He closed his eyes and began to snore. I walked out and closed his door shut, weaving him a necklace with shells we’d collected that afternoon. It was the necklace I’d hang around his corpse in the morning, in a tearless yet poignant manner.
    It was the day of his death I realized that Pablo Neruda’s real name, his birth name, was Neftal Ricardo Reyes Basoalto. I wondered how long it took for him to become Pablo: the politician and poet, traveler and nomad, weaving through professions and sacred alleys in countries I knew I would never set a foot in.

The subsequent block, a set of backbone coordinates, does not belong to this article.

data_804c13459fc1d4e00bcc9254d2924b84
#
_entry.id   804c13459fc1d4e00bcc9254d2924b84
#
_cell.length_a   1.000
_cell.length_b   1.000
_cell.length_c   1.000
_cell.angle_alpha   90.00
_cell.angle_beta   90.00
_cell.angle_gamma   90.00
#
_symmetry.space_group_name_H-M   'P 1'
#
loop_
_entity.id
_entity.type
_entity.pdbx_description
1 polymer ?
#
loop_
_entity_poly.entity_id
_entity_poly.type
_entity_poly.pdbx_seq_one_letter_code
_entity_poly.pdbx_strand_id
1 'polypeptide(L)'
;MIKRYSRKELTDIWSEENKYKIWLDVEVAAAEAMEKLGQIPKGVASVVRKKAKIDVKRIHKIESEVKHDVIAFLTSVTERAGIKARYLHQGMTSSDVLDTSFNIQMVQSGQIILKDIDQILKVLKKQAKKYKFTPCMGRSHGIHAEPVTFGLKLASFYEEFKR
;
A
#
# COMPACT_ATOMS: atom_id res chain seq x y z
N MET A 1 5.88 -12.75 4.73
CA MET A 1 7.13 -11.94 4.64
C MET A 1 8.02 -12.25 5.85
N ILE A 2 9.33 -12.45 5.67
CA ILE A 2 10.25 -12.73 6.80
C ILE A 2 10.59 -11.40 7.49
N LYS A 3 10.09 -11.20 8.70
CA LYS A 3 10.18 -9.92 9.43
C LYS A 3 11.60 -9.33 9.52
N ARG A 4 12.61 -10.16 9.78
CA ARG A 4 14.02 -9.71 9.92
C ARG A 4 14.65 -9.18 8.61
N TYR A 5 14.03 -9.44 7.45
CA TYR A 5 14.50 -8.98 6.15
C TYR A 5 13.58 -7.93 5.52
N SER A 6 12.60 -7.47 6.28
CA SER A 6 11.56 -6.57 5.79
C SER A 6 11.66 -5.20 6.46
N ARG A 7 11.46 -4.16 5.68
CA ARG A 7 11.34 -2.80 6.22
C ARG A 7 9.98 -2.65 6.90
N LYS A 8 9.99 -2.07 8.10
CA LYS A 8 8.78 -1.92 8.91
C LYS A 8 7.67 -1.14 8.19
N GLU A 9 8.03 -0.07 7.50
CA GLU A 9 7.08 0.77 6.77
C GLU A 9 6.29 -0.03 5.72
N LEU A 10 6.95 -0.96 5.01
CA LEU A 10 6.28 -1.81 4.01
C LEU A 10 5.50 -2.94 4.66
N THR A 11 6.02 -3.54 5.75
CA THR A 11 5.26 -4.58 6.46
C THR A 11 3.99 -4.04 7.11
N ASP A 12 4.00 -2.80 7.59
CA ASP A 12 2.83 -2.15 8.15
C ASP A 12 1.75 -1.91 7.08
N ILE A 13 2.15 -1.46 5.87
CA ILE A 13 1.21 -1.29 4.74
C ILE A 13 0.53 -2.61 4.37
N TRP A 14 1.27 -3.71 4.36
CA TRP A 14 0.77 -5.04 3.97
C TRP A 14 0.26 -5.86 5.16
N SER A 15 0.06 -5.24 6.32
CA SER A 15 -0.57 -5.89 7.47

The first night of his death, eagles swooped into his window and flew away with pieces of the kite lying on his desk. And I walked as far as I could into the ocean with the piece he presented to me, until the water reached my waist. I could not remember even a line of his to recite. Like his home, I did not remember where to begin, or where to end. All I could remember was having the urge to hide under the table in my uncle’s bakery, wondering what Pablo’s face looked like, if I would ever see him again. I could only hear his sleepy, sighing voice mouthing unrecognizable syllables. I wanted only the slight, sweet aftertaste of a poem just read to me before I caved into slumber. The sky was black that night, but it is seldom melancholy in Isla Negra.

Janaki Challa was in the Eleventh grade at The Greater Hartford Academy of the Arts, Hartford, Connecticut when she wrote this story.  Her instructor was Pit Pinegar.